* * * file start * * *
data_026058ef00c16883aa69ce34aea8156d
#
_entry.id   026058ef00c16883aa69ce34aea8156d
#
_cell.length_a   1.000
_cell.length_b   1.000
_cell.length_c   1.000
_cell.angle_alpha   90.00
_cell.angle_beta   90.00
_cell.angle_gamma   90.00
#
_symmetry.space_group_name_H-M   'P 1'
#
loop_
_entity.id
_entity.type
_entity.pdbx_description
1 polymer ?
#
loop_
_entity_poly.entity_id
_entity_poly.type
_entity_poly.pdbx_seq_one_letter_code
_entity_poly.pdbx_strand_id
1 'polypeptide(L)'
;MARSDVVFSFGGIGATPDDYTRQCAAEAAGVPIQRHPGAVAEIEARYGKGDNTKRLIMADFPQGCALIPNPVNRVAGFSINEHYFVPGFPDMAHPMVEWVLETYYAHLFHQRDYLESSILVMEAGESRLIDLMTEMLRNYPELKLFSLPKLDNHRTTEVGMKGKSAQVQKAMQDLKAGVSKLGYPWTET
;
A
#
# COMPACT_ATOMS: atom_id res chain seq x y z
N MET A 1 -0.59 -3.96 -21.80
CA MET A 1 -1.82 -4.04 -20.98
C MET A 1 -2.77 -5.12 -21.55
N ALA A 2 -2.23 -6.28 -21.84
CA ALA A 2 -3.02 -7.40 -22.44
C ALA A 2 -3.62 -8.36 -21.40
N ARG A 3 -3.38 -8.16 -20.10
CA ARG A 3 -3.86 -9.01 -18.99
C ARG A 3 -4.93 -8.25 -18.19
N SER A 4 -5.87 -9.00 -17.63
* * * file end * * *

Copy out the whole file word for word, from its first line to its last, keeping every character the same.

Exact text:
data_026058ef00c16883aa69ce34aea8156d
#
_entry.id   026058ef00c16883aa69ce34aea8156d
#
_cell.length_a   1.000
_cell.length_b   1.000
_cell.length_c   1.000
_cell.angle_alpha   90.00
_cell.angle_beta   90.00
_cell.angle_gamma   90.00
#
_symmetry.space_group_name_H-M   'P 1'
#
loop_
_entity.id
_entity.type
_entity.pdbx_description
1 polymer ?
#
loop_
_entity_poly.entity_id
_entity_poly.type
_entity_poly.pdbx_seq_one_letter_code
_entity_poly.pdbx_strand_id
1 'polypeptide(L)'
;MARSDVVFSFGGIGATPDDYTRQCAAEAAGVPIQRHPGAVAEIEARYGKGDNTKRLIMADFPQGCALIPNPVNRVAGFSINEHYFVPGFPDMAHPMVEWVLETYYAHLFHQRDYLESSILVMEAGESRLIDLMTEMLRNYPELKLFSLPKLDNHRTTEVGMKGKSAQVQKAMQDLKAGVSKLGYPWTET
;
A
#
# COMPACT_ATOMS: atom_id res chain seq x y z
N MET A 1 -0.59 -3.96 -21.80
CA MET A 1 -1.82 -4.04 -20.98
C MET A 1 -2.77 -5.12 -21.55
N ALA A 2 -2.23 -6.28 -21.84
CA ALA A 2 -3.02 -7.40 -22.44
C ALA A 2 -3.62 -8.36 -21.40
N ARG A 3 -3.38 -8.16 -20.10
CA ARG A 3 -3.86 -9.01 -18.99
C ARG A 3 -4.93 -8.25 -18.19
N SER A 4 -5.87 -9.00 -17.63